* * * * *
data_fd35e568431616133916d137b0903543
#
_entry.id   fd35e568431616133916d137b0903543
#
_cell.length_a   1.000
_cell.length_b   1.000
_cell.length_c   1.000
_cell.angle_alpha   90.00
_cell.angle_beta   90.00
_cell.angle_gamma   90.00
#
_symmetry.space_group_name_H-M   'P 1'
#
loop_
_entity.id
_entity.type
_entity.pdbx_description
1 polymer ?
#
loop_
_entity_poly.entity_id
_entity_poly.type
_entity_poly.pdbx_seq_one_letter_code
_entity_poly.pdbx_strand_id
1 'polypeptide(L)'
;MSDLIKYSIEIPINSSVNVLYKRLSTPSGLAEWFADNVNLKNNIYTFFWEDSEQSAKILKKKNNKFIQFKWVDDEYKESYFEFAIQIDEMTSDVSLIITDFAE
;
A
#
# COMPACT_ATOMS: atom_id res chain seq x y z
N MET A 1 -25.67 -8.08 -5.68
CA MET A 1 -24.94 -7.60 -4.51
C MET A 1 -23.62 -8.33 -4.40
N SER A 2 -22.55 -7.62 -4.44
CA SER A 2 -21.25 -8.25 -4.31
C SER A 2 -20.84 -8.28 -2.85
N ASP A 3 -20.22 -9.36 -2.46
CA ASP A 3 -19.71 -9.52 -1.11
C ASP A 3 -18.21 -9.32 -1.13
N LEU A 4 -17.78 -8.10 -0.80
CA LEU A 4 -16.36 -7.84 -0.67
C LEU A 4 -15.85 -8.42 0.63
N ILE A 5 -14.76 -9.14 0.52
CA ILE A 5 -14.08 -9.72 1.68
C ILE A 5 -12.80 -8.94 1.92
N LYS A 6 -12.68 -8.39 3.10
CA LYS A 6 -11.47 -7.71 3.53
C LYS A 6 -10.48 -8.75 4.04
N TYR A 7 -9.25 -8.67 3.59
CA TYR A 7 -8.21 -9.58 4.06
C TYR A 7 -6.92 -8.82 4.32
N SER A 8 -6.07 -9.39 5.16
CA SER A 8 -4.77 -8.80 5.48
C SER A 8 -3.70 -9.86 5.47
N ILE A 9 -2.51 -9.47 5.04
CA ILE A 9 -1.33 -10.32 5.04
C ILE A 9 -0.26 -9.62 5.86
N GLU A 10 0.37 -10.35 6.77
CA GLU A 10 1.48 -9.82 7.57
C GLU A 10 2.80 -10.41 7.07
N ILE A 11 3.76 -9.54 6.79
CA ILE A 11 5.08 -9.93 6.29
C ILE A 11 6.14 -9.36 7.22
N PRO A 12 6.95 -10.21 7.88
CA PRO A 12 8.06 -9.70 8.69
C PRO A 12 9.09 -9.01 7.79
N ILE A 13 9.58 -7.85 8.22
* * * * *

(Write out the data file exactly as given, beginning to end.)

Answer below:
data_fd35e568431616133916d137b0903543
#
_entry.id   fd35e568431616133916d137b0903543
#
_cell.length_a   1.000
_cell.length_b   1.000
_cell.length_c   1.000
_cell.angle_alpha   90.00
_cell.angle_beta   90.00
_cell.angle_gamma   90.00
#
_symmetry.space_group_name_H-M   'P 1'
#
loop_
_entity.id
_entity.type
_entity.pdbx_description
1 polymer ?
#
loop_
_entity_poly.entity_id
_entity_poly.type
_entity_poly.pdbx_seq_one_letter_code
_entity_poly.pdbx_strand_id
1 'polypeptide(L)'
;MSDLIKYSIEIPINSSVNVLYKRLSTPSGLAEWFADNVNLKNNIYTFFWEDSEQSAKILKKKNNKFIQFKWVDDEYKESYFEFAIQIDEMTSDVSLIITDFAE
;
A
#
# COMPACT_ATOMS: atom_id res chain seq x y z
N MET A 1 -25.67 -8.08 -5.68
CA MET A 1 -24.94 -7.60 -4.51
C MET A 1 -23.62 -8.33 -4.40
N SER A 2 -22.55 -7.62 -4.44
CA SER A 2 -21.25 -8.25 -4.31
C SER A 2 -20.84 -8.28 -2.85
N ASP A 3 -20.22 -9.36 -2.46
CA ASP A 3 -19.71 -9.52 -1.11
C ASP A 3 -18.21 -9.32 -1.13
N LEU A 4 -17.78 -8.10 -0.80
CA LEU A 4 -16.36 -7.84 -0.67
C LEU A 4 -15.85 -8.42 0.63
N ILE A 5 -14.76 -9.14 0.52
CA ILE A 5 -14.08 -9.72 1.68
C ILE A 5 -12.80 -8.94 1.92
N LYS A 6 -12.68 -8.39 3.10
CA LYS A 6 -11.47 -7.71 3.53
C LYS A 6 -10.48 -8.75 4.04
N TYR A 7 -9.25 -8.67 3.59
CA TYR A 7 -8.21 -9.58 4.06
C TYR A 7 -6.92 -8.82 4.32
N SER A 8 -6.07 -9.39 5.16
CA SER A 8 -4.77 -8.80 5.48
C SER A 8 -3.70 -9.86 5.47
N ILE A 9 -2.51 -9.47 5.04
CA ILE A 9 -1.33 -10.32 5.04
C ILE A 9 -0.26 -9.62 5.86
N GLU A 10 0.37 -10.35 6.77
CA GLU A 10 1.48 -9.82 7.57
C GLU A 10 2.80 -10.41 7.07
N ILE A 11 3.76 -9.54 6.79
CA ILE A 11 5.08 -9.93 6.29
C ILE A 11 6.14 -9.36 7.22
N PRO A 12 6.95 -10.21 7.88
CA PRO A 12 8.06 -9.70 8.69
C PRO A 12 9.09 -9.01 7.79
N ILE A 13 9.58 -7.85 8.22